In the past, it was common to waste energy, even in wood manufacturing plants. Energy costs are a small component of the overall woodworking manufacturing costs, when compared to other industries. Rising energy costs, nevertheless, are affecting our profits.

Energy today in North America is plentiful, but not as cheap at it was a few years ago. This three-part series looks at ways to reduce energy costs and consumption without affecting production or safety.

The initial step in any energy savings program is an energy audit. Audits indicate where energy is being used, at what rates and which equipment and operations are determining your electrical demand. The audit reveals which processing areas to target for reduced energy use. Many electrical utilities offer free energy use audits.

It is also important to understand how you are being charged for the electricity your shop uses. This knowledge applied to the audit will direct you to high payback, energy saving ideas. See the sidebar, Components of an electric bill, to better understand your bill. The examples will show that the true cost of lighting a light bulb or running an electric motor can be 3 times more than what you thought it was.

The Bill

Assume a plant used 10,000 kWh in a month. They operated for 200 hours during the month, giving an average demand of 50 kW (10,000 kWh / 200 hours). This is equivalent to five 10-hp motors. The peak demand for the month was 74 kW. The typical monthly electric bill was:

The bill represents the charges for using 10,000 kWh, so the average charge is 11.7 cents per kWh, even though the basic tariff is only 5.5 cents per kWh! This illustrates the impact of the demand charge, and why further discussions on reducing peak demand are so important.

Reduce peak demand

Utility companies have developed many special rules concerning the peak demand charge. In one Southern utility, if you are willing to close down by 12:30 PM every day in June through September (the peak air conditioning hours), they will reduce your bill by 50 percent or more. If you are able to reduce your energy consumption, but not your demand, you save only the 5.5 cents per unused kilowatt hour.

Consider two plausible examples, using the basic charges from the above bill:

Example 1

Ten 100-W light bulbs are used for security lighting. They are on 24 hours a day, 30 days a month. The monthly power usage would be 720 kWh (10 bulbs x .1 kW/bulb x 24 hours/day x 30 days). The demand is 1 kW (10 bulbs x .1 kW/bulb). The energy cost is \$39.60/month (720 kWh x \$0.055), and the demand charge is \$7.50/month (1 kW/month x \$7.50/kW). The cost of running the bulbs, then, is \$47.10 per month (\$39.60 +\$7.50).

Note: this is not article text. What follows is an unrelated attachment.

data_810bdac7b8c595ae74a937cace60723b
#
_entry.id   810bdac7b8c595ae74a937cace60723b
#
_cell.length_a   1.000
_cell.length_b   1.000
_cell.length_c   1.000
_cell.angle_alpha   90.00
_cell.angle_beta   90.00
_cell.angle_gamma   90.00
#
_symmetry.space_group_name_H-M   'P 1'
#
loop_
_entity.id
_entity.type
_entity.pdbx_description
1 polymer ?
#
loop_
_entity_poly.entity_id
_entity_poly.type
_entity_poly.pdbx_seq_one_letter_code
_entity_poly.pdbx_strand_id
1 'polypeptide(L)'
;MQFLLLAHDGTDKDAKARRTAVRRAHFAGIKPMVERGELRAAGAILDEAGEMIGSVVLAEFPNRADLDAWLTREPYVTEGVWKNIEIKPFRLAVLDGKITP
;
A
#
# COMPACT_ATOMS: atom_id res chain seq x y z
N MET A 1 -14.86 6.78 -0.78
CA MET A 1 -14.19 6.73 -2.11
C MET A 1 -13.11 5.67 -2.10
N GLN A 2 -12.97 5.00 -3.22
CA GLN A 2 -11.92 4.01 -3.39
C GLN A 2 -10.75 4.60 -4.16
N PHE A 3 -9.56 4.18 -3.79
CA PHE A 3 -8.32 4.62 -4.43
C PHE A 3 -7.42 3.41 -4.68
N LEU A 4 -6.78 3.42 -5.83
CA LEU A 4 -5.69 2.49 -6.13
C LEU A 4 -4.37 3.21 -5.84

Now consider that the bulbs are turned off in the morning, at least 15 minutes before the plant is started, and then turned on again in the evening, at least 15 minutes after the plant is shut down. The bulbs will not contribute to the demand charge and the bulbs are run only 12 hours a day. Now the cost is \$19.80 per month for the electricity, with no demand charge. Shutting these 10 bulbs off during the day saved \$27.30 a month or over \$300 per year! Of course, if you forget to shut them off just one day, they will boost the month's demand charge by \$6.00.

Example 2

Two pieces of machinery uses 25 kWh of energy and has a 25 kW demand (roughly 30 hp). We typically run both machines 8 hours a day. If we could shut off one of the machines for 4 hours every day, we could save \$5.50 per day (25 kWh x \$0.0550 x 4) over \$100 per month in electrical usage. If we can also arrange it so that the two machines are NEVER on at the same time (and NEVER means NEVER EVER), the demand charges will be cut in half. The savings would be \$187 in demand charges every month (25 kW x \$7.50/kW).

Monitoring the demand of a mill can be very cost-rewarding. You can purchase a demand warning alarm that lets you set a maximum demand level. If your demand approaches the limit, an alarm sounds, and perhaps, some machines are automatically shut down. (Special note: Stagger starting of electrical motors does NOT reduce the peak demand.)

View  Part Two   and  Part Three  of this series.

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